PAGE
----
MOSCOW (AP) - Russian Orthodox leaders will move to end nine decades of bitter division Thursday with a pact reuniting the main church in Russia with a breakaway church that split off as Communist rule took hold after the Bolshevik Revolution.
Patriarch Alexy II, who heads the largest flock in the Orthodox Christian world, is to sign the Canonical Communion Act with Metropolitan Laurus, the leader of the Russian Orthodox Church Outside of Russia.
The ceremony is to take place at Moscow's Christ the Savior Cathedral — a symbol of the revival of Russia's dominant church since the 1991 collapse of the officially atheist Soviet Union. The golden-domed church is a replica of the cathedral blown up in 1931 on the orders of Soviet dictator Josef Stalin.
"I think we stand today on the threshold of a historic event that will liquidate the tragic consequences of the civil war, which divided our people and divided our church," Alexy said Wednesday at a session of the Moscow Patriarchate leadership, the RIA-Novosti news agency reported.
The church abroad split from the Moscow Patriarchate three years after the 1917 revolution and cut all ties in 1927, after the leader of the Russian Orthodox Church, Patriarch Sergiy, declared the church's loyalty to the Communist government.
The Russian Orthodox Church had said that Sergiy's move was aimed at saving the church, but the breakaway group found it unpalatable. The Moscow Patriarchate disavowed the declaration last year, setting the stage for the reconciliation.
Laurus has emphasized that the reunion is not a merger, and his branch will maintain administrative control over its 400-plus parishes worldwide.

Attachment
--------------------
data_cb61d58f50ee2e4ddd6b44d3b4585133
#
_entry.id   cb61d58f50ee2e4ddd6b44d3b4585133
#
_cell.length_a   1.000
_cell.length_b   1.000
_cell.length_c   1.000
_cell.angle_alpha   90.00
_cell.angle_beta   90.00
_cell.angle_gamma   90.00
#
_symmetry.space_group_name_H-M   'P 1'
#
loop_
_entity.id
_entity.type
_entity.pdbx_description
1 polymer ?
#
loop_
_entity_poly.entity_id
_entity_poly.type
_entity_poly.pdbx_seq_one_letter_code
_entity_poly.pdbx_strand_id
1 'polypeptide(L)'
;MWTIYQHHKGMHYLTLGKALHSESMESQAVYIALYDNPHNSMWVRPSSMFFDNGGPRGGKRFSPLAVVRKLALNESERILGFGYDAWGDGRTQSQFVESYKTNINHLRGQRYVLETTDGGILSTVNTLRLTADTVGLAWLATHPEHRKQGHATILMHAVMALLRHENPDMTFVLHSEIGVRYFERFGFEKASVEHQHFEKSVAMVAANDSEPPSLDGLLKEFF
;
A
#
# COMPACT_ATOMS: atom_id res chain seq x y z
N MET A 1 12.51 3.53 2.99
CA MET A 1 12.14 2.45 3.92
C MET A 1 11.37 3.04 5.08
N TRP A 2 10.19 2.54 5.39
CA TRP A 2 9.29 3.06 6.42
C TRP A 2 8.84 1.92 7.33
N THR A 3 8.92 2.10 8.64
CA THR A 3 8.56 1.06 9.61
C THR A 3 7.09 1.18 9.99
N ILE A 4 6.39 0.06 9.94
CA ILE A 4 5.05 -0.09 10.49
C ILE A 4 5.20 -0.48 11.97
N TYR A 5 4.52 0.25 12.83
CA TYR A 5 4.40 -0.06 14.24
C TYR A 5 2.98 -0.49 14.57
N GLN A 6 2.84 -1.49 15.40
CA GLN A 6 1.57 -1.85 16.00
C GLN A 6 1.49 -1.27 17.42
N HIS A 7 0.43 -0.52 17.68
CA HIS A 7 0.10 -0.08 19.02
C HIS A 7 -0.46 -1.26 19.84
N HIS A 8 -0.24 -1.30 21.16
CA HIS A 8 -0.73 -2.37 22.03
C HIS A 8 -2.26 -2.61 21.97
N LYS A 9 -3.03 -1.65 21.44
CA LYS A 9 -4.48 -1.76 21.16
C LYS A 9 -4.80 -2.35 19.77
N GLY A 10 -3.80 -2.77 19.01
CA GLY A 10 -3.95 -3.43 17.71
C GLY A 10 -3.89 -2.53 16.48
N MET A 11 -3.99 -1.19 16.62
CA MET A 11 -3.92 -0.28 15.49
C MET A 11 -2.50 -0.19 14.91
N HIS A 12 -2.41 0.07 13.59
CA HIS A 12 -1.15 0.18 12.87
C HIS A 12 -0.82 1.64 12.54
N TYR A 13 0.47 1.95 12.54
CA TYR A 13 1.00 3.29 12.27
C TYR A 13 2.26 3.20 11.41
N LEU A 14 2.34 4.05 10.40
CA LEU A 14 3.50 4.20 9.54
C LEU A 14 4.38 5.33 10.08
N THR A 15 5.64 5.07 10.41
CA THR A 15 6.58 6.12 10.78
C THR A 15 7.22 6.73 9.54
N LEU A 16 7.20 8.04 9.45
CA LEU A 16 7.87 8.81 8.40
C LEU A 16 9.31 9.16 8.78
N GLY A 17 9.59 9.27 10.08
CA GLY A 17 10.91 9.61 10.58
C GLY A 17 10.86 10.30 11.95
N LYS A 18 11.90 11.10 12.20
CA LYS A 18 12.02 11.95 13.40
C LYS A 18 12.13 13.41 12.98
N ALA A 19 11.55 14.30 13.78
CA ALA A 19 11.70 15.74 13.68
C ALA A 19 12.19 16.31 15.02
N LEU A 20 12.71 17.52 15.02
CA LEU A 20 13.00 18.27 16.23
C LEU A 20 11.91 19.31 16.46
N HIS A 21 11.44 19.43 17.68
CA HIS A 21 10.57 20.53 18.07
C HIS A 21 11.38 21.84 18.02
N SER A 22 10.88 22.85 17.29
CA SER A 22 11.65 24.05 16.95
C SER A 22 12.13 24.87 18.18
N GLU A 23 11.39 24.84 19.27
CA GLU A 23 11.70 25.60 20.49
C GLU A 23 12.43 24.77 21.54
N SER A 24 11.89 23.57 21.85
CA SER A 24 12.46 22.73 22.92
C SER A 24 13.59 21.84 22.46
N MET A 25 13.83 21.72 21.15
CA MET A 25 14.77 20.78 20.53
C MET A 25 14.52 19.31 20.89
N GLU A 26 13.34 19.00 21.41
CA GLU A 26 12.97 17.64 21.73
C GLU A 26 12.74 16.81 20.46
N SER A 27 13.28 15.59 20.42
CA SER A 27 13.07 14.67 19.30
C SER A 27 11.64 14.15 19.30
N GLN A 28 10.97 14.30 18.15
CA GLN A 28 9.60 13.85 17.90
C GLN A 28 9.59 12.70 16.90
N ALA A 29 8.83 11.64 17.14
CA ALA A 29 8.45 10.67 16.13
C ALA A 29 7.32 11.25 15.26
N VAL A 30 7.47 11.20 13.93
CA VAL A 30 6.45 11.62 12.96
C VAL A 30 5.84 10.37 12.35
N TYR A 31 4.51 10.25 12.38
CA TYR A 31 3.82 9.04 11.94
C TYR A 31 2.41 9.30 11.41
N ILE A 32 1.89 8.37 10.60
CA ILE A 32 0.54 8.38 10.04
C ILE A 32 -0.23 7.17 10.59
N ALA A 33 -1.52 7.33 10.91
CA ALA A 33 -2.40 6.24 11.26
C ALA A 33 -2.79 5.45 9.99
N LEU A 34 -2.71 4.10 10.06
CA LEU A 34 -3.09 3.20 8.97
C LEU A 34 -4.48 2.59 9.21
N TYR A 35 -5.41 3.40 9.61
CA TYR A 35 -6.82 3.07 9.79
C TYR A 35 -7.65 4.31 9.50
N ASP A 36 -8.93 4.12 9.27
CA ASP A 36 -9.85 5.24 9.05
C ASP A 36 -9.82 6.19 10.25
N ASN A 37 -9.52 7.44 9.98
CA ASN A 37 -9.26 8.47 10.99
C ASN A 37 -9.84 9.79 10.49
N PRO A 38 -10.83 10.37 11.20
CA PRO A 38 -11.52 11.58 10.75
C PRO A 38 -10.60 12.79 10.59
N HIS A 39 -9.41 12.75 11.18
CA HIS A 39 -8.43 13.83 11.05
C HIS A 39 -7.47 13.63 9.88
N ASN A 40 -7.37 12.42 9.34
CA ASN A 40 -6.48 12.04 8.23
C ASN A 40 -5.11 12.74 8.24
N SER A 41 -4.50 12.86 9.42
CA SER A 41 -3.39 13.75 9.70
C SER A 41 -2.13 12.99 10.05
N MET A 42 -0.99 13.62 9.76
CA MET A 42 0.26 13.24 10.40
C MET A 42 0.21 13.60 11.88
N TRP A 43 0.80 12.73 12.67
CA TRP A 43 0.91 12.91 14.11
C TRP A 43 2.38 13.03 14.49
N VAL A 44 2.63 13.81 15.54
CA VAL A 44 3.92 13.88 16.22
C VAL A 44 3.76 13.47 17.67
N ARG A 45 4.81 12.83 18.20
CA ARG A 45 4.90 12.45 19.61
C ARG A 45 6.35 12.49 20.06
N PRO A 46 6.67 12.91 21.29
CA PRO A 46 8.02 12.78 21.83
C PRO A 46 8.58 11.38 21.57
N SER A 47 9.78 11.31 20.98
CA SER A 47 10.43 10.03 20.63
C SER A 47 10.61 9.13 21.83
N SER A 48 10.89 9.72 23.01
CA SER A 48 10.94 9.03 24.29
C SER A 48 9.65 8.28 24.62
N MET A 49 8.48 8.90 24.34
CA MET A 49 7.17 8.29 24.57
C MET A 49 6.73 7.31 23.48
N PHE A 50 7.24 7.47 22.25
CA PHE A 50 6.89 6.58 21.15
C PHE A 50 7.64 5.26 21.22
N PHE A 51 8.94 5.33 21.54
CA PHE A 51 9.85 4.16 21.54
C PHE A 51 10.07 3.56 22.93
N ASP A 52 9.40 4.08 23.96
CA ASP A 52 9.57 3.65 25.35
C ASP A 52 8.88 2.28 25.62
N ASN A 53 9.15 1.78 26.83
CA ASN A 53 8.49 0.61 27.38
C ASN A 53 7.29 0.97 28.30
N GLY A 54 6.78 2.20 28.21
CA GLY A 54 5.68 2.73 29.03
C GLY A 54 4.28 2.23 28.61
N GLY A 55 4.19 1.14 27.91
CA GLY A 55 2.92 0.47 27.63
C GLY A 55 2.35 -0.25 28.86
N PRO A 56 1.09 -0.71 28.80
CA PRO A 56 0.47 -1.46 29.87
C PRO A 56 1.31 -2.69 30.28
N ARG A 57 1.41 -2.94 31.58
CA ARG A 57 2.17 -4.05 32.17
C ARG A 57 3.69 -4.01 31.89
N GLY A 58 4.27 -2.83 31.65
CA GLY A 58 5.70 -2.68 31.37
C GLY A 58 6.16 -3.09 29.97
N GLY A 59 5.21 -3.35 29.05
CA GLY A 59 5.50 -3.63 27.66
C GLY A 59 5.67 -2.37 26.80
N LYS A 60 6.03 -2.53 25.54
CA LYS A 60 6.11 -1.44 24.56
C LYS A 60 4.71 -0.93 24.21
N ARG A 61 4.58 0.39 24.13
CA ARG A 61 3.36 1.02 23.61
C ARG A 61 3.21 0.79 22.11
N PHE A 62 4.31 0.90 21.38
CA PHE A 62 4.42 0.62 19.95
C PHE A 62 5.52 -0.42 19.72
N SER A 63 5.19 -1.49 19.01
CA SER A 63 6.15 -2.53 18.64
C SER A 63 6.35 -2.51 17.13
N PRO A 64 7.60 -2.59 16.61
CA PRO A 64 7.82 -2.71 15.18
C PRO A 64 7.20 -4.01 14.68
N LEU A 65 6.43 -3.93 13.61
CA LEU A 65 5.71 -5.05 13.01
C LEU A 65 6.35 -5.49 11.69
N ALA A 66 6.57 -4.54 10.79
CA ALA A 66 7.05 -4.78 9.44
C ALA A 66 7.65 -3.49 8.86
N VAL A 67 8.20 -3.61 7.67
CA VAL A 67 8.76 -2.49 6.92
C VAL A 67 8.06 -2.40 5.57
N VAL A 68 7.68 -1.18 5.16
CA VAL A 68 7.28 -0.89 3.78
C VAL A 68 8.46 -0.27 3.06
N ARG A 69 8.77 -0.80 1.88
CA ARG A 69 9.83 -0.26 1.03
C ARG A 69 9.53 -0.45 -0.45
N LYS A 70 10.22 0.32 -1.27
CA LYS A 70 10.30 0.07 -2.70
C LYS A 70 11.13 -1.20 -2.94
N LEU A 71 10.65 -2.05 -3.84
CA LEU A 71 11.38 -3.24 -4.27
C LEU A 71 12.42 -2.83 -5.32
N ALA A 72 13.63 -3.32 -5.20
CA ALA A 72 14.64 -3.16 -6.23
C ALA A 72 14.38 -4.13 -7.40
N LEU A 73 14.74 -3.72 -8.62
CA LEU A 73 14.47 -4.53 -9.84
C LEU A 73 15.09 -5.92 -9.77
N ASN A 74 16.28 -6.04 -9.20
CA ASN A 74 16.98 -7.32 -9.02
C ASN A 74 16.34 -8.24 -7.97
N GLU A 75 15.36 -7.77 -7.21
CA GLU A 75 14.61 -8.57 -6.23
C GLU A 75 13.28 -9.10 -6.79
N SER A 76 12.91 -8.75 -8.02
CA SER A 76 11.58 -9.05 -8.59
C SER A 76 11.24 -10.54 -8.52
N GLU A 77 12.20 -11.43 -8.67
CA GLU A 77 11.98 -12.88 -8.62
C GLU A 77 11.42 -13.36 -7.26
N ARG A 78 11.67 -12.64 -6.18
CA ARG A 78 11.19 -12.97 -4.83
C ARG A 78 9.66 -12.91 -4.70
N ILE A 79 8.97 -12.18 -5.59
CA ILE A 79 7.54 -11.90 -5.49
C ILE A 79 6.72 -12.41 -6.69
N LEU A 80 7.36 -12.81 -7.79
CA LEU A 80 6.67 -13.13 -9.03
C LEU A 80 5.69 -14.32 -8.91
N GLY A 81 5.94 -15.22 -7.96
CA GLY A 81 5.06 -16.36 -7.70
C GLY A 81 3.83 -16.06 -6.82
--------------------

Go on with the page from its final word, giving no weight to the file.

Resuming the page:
The New York-based church reports 480,000 U.S. members, while the Moscow Patriarchate says about two-thirds of Russia's 142 million people are Russian Orthodox and that it has millions of followers in other ex-Soviet republics.
Each church will maintain its own council of bishops, but their clergy will be able to lead services and their parishioners take communion in both churches.
The church abroad will have autonomous status, appointing its own hierarchy subject to confirmation in Moscow, said Andrei Zolotov, a Russian Orthodox Church expert.
Alexy stressed that the Russian Orthodox Church Outside of Russia would retain its property and financial independence, and predicted that its autonomy would not change "in the foreseeable future."
But "maybe this will change in decades," he was quoted this week by the ITAR-Tass news agency.
Talk of re-establishing ties began after the Soviet collapse in 1991, which sparked a revival of organized religion in Russia. Both churches formed working groups after a 2003 visit to Russia by three emigre archbishops and a 2004 visit by Laurus.
Alluding Wednesday to sometimes difficult talks, Alexy said "there were times when it was hard to imagine that the reunification would occur," RIA-Novosti reported.
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